Road restrictions and closures, along with changes in access to buildings, will also come into ?play during and, in some cases, before the Olympics. London ?FMs should start talking to their service providers now to establish ?a plan to deal with delivery of ?goods and services.
It is almost certain that deliveries will need to be made at different times and, if possible, reduced. In 2000, for example, some organisations stockpiled stationery to avoid taking deliveries during the Olympic period. Given the number of people away from most workplaces and the availability of space that wasn't being used, such as meeting rooms, this approach worked well.
FMs also need to accept that, in some cases, mail, DX, archiving and printing deliveries will be disturbed or take place at different times. It's important, therefore, to inform your customers accordingly and set expectations.
The stockpiling strategy will not work with perishable items, however, and FMs will need to have another plan with caterers. A reduced menu and/or hiring additional cold storage units could be potential solutions. Managers are advised to check their contract - you may still be liable to pay ?the labour element even if you plan to close down some, or all, of your facility.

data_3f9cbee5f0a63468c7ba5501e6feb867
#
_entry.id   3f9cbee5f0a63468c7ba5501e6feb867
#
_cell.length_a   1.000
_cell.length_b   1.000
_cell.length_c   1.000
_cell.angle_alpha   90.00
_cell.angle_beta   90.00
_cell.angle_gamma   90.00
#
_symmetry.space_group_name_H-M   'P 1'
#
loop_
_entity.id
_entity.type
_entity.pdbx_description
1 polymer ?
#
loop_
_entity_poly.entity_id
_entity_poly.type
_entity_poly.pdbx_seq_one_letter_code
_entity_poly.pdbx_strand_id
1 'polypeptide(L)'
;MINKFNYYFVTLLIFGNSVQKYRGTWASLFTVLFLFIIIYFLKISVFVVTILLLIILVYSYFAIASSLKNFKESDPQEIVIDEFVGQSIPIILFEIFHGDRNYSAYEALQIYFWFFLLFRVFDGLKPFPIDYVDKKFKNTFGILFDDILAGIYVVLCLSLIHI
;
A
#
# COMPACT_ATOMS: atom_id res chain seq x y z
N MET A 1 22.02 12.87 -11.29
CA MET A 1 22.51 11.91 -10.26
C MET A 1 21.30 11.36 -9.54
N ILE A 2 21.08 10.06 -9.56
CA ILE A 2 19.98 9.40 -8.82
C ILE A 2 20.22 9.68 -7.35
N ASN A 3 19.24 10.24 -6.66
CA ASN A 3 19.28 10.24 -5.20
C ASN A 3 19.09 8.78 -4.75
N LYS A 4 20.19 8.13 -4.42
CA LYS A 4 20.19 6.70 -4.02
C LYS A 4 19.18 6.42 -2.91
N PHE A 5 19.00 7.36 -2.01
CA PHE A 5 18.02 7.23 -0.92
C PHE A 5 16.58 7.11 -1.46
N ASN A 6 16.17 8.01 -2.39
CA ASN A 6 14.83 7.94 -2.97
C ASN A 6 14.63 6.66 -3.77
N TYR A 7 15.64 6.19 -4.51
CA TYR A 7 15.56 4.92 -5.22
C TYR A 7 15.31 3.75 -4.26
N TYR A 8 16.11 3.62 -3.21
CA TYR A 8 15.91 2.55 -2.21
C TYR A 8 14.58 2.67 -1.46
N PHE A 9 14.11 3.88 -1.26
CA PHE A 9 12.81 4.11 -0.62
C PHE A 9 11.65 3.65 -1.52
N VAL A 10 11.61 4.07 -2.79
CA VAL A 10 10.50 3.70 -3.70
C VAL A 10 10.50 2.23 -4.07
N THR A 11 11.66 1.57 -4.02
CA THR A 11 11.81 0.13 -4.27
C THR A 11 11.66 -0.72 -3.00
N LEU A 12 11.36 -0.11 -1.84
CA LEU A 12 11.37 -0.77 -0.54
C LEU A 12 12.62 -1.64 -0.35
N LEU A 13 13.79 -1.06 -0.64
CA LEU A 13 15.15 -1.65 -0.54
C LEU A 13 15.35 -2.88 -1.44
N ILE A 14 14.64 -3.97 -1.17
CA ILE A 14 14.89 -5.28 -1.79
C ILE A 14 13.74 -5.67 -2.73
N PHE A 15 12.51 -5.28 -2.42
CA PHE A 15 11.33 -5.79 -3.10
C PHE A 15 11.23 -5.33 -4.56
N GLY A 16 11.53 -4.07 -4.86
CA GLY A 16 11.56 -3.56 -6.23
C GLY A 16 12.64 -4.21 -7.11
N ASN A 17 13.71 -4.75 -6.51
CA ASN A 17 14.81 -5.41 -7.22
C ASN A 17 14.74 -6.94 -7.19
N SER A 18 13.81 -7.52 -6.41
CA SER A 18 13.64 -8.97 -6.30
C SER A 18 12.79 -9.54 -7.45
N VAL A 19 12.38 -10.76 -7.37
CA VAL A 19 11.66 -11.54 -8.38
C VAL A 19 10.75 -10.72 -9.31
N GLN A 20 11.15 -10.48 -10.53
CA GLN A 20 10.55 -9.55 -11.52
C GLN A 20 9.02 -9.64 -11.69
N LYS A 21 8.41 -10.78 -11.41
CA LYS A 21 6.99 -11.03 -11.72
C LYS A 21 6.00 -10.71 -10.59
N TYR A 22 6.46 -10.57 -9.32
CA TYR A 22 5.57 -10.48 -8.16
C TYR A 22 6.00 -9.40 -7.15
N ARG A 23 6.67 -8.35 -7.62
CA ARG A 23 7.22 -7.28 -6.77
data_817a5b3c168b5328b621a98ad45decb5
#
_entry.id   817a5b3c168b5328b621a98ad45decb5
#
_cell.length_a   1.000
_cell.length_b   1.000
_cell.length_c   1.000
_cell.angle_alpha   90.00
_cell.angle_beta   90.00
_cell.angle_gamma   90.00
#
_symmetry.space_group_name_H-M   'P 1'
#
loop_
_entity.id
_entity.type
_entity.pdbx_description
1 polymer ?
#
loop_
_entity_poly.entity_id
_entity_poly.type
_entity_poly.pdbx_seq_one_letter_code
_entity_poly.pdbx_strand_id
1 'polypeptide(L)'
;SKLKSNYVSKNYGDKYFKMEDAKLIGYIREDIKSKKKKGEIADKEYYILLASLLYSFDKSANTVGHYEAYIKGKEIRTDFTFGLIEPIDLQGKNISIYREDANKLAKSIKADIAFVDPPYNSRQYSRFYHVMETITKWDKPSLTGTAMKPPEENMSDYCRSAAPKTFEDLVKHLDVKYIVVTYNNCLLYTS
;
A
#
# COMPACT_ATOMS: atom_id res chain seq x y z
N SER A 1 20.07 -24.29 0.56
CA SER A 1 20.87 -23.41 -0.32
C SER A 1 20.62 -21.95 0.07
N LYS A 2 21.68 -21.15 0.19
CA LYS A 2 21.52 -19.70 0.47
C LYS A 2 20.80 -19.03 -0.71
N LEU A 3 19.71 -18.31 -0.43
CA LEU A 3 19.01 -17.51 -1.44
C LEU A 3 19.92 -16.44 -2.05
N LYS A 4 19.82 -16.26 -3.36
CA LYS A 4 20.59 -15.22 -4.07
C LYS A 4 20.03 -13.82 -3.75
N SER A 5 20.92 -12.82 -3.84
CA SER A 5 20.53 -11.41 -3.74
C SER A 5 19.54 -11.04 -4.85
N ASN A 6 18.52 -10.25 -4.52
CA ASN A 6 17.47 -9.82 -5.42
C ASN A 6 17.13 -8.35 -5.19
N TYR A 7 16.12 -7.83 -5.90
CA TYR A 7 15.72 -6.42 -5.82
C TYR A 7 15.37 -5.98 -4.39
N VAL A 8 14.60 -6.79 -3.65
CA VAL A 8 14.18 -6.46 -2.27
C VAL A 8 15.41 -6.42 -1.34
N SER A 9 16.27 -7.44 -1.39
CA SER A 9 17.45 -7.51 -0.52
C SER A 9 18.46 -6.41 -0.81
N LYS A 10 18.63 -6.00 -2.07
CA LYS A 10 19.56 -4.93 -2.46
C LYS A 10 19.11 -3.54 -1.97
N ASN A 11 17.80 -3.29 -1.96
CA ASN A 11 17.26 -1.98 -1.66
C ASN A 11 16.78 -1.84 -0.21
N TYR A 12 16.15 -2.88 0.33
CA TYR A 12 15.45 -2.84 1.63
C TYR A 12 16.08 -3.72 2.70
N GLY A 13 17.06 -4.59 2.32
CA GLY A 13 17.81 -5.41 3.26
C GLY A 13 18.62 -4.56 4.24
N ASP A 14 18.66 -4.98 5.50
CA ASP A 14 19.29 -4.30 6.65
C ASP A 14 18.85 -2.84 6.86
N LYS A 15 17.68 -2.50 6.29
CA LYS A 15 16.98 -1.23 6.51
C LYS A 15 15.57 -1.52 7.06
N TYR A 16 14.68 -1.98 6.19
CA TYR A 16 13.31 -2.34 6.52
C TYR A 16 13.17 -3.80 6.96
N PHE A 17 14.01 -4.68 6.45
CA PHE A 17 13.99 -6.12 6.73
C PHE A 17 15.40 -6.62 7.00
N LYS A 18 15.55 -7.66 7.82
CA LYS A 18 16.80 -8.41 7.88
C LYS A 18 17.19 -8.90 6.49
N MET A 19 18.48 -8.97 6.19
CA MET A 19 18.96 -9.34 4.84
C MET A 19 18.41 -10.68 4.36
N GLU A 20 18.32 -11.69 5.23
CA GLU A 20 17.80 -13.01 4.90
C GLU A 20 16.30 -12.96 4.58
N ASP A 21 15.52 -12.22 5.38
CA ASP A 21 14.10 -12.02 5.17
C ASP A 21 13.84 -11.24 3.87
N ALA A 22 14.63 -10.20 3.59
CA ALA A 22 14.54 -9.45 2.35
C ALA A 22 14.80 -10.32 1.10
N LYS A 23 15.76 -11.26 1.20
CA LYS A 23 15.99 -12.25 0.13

It is tempting to take advantage of the office being quiet for additional maintenance or refurbishment. Don't. Access ?issues could complicate how ?and when this work happens.
In 2000, a concern for Sydney businesses was the emergency servicing of printer and photocopier equipment, given road restrictions and access issues. Suppliers, in conjunction with their larger clients, were stockpiling items within CBD locations so that mobile (on foot or bike) engineers, could quickly respond to service calls with the appropriate parts. This was a good way to continue to build better business relationships as well.
In addition, the threat from international terrorism is due to be raised to severe during the 2012 games (meaning an attack is highly likely), so FMs should review current security arrangements ?and business continuity plans.